LaSell Gilman's
"Port and Off Port" 
Honolulu Advertiser
April 30, 1940
(Monterey arrived on April 29)
Last week Mrs. Edgar Rice Burroughs and two children arrived in Honolulu for the summer, and Mr. Burroughs arrived yesterday, stating that while here he'll continue writing. "Another book?" he was asked, 

"Another!" he retorted, "I'll write a series of books in Hawaii -- though not about Hawaii." The creator of Tarzan comes from Tarzana, Cal., his extensive estate, and the family has taken a house at Kalama.  Mr. Burroughs will make a special broadcast over KGU tonight at 6:30 o'clock introducing a new series of transcribed Tarzan dramatizations, the first of which will be heard over KGU tomorrow evening.
"Tarzan is on the radio now," he said. Asked if his Mars stories had been dramatized for radio, he said they would be soon, adding that they would be guaranteed not to scare the listening public into believing Mars was attacking the Earth as Orson Welles once unintentionally convinced thousands of listeners.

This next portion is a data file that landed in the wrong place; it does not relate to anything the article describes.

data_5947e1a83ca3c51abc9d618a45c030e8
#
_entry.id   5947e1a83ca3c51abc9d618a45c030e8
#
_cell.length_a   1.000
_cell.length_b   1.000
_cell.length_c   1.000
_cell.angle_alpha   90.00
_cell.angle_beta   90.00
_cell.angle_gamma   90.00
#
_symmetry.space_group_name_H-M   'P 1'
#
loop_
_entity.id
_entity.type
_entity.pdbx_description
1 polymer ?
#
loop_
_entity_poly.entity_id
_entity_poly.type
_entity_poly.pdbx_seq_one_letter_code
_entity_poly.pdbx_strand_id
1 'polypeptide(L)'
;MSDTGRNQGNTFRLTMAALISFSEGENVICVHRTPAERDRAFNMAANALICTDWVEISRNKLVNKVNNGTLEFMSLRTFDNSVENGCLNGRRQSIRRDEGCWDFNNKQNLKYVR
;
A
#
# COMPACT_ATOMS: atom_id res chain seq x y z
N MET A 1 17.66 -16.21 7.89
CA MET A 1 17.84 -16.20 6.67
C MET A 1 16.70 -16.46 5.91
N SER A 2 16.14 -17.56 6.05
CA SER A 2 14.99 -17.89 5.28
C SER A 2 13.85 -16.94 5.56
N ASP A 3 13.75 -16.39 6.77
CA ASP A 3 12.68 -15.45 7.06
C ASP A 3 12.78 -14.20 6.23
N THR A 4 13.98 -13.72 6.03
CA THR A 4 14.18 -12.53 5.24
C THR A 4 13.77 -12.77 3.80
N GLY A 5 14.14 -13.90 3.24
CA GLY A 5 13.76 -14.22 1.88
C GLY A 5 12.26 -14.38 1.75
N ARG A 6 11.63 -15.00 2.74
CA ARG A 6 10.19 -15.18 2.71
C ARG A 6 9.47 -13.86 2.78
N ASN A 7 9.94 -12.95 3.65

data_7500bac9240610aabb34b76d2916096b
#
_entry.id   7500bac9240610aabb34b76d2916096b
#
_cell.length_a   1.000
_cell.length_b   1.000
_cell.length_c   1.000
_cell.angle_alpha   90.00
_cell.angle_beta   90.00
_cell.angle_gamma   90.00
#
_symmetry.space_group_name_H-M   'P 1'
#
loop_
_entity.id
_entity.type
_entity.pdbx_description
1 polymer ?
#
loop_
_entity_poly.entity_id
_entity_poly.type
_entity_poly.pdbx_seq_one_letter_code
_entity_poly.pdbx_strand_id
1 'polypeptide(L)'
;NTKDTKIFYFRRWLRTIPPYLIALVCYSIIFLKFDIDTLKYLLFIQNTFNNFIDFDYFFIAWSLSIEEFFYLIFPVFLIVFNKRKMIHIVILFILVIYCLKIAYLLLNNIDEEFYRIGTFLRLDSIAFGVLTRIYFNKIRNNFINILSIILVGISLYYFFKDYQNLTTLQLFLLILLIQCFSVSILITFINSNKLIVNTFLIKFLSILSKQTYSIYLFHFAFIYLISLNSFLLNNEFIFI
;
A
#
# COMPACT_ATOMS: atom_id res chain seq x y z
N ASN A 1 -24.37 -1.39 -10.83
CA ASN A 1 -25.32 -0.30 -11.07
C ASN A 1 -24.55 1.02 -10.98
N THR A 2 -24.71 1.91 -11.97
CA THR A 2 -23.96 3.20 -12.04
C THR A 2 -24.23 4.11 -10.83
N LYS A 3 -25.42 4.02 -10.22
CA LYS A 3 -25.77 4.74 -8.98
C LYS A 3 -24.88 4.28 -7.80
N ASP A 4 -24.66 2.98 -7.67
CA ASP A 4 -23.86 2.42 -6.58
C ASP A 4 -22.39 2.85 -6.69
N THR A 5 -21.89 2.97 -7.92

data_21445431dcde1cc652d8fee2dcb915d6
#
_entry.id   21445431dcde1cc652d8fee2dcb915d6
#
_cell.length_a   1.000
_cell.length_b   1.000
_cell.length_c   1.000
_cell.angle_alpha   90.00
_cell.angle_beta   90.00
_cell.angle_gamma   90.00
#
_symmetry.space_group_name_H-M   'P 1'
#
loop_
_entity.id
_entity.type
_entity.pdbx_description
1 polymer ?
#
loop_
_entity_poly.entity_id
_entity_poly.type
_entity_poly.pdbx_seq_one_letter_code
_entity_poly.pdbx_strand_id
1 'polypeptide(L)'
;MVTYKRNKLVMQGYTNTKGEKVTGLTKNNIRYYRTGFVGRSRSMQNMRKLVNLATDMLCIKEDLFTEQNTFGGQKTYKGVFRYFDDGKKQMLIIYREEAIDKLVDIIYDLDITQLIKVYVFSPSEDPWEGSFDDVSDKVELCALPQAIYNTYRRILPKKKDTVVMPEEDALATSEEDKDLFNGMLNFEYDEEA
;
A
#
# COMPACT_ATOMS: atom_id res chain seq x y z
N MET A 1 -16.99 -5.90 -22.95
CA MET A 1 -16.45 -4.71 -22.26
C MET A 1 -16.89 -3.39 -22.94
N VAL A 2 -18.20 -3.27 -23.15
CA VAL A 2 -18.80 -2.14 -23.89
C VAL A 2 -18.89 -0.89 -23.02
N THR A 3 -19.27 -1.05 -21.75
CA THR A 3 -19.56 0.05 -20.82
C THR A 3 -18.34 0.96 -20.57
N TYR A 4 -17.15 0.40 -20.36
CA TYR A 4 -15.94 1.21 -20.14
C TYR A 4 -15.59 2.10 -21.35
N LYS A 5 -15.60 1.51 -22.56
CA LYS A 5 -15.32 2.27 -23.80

Mr. Burroughs was last here two years ago  He said yesterday his 52 books (not counting scenarios, comic strips, short stories, etc.) have sold 25,000,000 copies and have been translated into 57 languages in the last 20 years. 

An April 28, 1940 notice for KGU Radio in Honolulu, from the Sunday Honolulu Advertiser.

ERB arived in town the day before he was scheduled to make a radio address promoting the Tarzan radio serial. Unfortunately no recording of this address seems to have been made.

Since ERB mentioned his intention to make this address, the day before, when he landed at the dock, it appears he had made plans for it in advance -- perhaps by cable from the ship, while on his way over to Hawaii.